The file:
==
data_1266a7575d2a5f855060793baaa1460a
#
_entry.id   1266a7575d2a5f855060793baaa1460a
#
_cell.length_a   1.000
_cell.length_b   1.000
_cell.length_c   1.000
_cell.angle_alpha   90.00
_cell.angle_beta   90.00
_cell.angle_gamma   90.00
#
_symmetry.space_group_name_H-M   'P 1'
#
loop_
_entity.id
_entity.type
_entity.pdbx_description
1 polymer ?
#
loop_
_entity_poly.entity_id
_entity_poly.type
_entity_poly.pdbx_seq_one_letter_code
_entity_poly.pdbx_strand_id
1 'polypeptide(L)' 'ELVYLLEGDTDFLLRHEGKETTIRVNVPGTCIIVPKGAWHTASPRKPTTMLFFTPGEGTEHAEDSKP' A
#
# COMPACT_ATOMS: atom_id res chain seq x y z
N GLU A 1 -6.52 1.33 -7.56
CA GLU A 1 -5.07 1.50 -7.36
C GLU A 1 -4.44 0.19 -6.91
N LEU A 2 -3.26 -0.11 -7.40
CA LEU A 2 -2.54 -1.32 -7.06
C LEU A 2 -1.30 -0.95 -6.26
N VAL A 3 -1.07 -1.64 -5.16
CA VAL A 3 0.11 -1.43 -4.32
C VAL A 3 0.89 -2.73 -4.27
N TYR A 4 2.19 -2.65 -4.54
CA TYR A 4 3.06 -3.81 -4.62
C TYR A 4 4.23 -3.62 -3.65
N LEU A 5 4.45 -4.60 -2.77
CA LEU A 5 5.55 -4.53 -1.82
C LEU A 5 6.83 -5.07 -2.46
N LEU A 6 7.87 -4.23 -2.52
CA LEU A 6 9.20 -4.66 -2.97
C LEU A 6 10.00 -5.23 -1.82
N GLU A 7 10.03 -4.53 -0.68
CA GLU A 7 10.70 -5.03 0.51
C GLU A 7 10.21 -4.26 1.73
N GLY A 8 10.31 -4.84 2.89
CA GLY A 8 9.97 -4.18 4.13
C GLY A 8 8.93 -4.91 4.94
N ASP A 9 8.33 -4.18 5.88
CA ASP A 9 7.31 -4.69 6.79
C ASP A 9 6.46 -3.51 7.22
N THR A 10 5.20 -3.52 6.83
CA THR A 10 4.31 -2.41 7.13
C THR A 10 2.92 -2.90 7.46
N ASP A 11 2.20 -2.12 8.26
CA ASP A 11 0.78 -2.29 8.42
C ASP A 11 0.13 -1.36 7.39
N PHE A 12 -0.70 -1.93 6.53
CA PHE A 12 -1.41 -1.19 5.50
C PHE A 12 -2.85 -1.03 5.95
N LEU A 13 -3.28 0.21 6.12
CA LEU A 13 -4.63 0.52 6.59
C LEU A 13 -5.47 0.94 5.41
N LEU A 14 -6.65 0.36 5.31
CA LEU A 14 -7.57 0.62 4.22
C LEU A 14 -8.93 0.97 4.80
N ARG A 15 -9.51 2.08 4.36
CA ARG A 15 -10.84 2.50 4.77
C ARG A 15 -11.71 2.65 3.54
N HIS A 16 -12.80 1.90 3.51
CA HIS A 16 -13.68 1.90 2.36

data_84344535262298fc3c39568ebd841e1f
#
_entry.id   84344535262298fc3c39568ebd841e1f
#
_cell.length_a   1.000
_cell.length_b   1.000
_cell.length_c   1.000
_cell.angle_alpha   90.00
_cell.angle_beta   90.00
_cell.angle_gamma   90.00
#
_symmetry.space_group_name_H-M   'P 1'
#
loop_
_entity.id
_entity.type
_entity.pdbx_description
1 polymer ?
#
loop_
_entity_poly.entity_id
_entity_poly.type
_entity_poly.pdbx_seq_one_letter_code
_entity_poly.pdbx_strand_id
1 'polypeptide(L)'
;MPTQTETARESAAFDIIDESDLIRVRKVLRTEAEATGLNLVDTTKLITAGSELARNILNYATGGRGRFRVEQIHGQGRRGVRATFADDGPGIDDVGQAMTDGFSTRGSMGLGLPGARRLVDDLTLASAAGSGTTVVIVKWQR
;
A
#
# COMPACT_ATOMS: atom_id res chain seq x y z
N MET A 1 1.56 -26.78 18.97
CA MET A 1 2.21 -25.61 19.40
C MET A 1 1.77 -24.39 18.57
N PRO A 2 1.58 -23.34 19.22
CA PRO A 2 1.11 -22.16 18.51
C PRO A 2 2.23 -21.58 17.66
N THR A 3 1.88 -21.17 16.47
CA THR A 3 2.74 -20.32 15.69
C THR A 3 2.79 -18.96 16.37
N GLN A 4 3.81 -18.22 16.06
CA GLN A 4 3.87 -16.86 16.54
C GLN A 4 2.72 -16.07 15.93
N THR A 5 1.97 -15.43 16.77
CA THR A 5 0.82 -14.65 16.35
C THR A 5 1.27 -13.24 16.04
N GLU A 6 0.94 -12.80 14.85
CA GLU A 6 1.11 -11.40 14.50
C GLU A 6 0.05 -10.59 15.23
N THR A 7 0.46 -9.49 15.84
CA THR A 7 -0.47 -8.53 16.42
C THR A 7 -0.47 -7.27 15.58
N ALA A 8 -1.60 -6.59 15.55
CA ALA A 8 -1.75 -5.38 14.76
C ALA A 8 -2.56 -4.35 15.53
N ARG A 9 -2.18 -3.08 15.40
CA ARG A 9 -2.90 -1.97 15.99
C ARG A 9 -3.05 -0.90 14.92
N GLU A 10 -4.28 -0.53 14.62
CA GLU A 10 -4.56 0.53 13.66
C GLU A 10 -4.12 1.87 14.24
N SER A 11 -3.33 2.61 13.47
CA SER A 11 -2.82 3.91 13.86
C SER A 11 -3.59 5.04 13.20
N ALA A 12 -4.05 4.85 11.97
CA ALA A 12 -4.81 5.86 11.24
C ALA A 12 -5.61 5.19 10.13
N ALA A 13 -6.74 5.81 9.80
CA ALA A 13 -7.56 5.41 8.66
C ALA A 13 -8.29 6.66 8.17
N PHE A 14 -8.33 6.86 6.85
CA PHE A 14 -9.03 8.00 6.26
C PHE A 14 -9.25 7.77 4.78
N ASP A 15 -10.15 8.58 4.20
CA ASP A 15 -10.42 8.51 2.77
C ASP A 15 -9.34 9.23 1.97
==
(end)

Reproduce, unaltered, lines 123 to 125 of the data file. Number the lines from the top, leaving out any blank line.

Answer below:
N THR A 7 0.46 -9.49 15.84
CA THR A 7 -0.47 -8.53 16.42
C THR A 7 -0.47 -7.27 15.58